R&D Tax Credits for the Dental Industry
Recently, dental practices have been discussing eligibility to claim the Research and Development Tax Credit (R&D Credit). Though manufacturing companies, software developers, and engineering firms primarily claim the R&D Credit, the IRS definition of R&D is not exclusive to these industries. As long as taxpayers’ projects meet the criteria found in Section 41 of the tax code—which outlines criteria to receive credit for research activities—they are able to claim qualified expenses associated with those projects.
Taxpayers who specialize in developing new or improved dental devices, materials, scanning technologies, procedures, or manufacturing processes have a strong opportunity to claim the R&D Credit. In most instances, general dental practitioners do not qualify for the R&D Credit, as they normally do not satisfy the “technical uncertainty” and “process of experimentation” tests defined in Section 41. In order to qualify, taxpayers in the dental industry must be actively developing new technologies or techniques, not just utilizing or implementing them. Dental specialists, like periodontists or prosthodontists, may be able to claim the R&D Credit for some of their more unique or challenging cases, but even then, those specialists will need to make a strong argument that a true process of experimentation exists in their efforts.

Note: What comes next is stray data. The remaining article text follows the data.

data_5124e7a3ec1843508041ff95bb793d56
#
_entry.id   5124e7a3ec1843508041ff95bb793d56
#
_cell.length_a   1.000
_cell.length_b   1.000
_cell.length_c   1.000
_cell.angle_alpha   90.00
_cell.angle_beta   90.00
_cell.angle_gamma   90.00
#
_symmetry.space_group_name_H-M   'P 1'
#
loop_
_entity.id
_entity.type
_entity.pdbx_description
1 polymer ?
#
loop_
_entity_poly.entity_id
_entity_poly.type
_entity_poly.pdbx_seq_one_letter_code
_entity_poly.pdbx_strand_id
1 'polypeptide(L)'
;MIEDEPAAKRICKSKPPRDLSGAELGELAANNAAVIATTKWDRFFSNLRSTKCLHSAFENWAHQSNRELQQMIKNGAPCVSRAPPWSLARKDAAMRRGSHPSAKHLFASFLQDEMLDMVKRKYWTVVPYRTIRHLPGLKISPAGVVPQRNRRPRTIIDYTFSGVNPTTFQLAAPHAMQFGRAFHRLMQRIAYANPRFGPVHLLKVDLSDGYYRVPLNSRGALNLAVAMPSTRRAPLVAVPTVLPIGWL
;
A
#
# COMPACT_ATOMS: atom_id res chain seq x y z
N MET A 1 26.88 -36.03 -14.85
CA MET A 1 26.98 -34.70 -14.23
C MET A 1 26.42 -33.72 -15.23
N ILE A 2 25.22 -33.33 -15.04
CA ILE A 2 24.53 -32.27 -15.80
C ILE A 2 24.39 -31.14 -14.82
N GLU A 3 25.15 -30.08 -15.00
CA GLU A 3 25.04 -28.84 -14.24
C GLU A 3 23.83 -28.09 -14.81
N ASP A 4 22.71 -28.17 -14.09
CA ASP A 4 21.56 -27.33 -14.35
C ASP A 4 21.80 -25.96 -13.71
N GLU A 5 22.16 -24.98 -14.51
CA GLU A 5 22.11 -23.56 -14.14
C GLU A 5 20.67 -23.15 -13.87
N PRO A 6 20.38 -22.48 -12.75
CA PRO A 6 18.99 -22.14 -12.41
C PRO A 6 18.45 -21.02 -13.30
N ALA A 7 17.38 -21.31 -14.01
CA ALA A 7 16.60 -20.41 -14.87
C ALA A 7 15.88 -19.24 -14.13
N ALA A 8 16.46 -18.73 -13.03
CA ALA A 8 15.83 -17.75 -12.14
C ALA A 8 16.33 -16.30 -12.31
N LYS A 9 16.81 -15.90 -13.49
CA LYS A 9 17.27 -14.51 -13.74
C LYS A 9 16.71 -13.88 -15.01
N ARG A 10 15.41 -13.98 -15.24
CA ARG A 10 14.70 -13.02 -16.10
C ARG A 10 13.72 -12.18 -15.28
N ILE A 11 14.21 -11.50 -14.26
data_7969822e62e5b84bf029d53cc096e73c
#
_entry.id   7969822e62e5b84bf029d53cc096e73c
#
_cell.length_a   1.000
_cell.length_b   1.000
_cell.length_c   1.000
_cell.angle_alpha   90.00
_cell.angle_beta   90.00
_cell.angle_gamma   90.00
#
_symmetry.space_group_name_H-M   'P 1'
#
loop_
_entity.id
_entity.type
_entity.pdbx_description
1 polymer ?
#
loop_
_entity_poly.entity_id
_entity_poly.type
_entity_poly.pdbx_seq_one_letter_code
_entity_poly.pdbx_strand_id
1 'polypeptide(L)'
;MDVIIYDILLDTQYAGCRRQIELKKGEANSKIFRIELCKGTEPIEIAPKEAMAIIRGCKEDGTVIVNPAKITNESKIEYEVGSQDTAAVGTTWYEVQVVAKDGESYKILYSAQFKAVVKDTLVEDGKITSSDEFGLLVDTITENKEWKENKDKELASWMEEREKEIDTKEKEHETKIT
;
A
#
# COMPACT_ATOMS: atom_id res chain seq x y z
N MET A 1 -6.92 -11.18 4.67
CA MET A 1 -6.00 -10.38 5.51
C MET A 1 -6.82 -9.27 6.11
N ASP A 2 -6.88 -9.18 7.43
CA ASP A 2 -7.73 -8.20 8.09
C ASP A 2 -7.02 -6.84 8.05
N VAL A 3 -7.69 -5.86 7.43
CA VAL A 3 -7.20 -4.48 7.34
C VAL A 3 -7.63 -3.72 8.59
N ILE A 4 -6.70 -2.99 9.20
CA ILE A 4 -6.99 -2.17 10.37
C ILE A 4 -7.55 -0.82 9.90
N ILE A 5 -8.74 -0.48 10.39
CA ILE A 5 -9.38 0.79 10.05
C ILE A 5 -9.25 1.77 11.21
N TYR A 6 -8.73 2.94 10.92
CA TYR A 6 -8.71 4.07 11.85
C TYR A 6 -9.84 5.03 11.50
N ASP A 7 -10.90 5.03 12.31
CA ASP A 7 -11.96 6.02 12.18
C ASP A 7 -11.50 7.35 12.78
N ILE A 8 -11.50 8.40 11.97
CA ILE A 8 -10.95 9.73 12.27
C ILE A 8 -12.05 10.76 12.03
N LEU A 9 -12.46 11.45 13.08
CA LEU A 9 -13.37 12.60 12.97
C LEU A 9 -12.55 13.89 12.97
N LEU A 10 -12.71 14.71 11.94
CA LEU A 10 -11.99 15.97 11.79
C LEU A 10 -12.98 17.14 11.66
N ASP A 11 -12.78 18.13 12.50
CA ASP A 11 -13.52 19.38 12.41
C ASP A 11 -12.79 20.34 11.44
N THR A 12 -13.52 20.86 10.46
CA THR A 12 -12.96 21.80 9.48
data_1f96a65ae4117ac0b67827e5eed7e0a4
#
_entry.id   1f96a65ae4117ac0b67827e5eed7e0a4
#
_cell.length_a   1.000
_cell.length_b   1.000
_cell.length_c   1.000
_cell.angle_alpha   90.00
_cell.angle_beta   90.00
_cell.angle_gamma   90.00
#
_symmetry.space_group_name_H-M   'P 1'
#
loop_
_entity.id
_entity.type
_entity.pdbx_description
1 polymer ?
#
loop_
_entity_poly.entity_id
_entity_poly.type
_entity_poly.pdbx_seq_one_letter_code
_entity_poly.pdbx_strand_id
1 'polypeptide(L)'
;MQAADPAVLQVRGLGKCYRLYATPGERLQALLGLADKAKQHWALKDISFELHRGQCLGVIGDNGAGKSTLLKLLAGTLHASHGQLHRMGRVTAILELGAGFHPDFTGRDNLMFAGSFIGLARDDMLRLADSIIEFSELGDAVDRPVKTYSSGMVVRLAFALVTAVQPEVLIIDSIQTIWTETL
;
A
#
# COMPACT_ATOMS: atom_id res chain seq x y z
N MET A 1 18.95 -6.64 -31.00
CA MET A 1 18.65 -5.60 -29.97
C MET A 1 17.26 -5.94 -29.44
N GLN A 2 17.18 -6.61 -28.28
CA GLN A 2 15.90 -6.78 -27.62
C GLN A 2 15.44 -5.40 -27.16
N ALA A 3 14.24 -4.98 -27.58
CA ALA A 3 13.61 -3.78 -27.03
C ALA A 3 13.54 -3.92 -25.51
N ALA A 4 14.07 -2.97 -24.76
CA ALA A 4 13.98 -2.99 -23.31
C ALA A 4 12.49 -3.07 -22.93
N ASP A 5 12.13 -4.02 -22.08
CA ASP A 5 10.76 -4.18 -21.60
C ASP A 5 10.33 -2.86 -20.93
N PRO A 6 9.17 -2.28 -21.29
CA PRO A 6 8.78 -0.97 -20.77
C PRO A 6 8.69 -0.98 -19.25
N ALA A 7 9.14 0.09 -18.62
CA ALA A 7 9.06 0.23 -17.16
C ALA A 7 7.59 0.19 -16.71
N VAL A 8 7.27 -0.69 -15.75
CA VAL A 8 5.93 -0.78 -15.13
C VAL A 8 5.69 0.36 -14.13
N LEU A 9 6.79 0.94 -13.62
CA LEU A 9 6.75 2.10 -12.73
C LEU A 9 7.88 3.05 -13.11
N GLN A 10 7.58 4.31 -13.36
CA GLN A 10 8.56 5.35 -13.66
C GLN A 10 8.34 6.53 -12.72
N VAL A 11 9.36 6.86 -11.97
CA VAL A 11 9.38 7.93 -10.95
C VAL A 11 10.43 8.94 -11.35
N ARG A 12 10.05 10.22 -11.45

If certain challenging cases do meet the R&D Credit criteria, the taxpayer will also need to have a system in place to capture the costs associated with these procedures, so they can differentiate these costs from their standard care expenses. Even if certain projects are Section 41-eligible, it is likely these costs will be small relative to the entire dental practice, limiting the opportunity to realize significant R&D Credit benefit.
Please contact your McGuire Sponsel representative if you have any questions.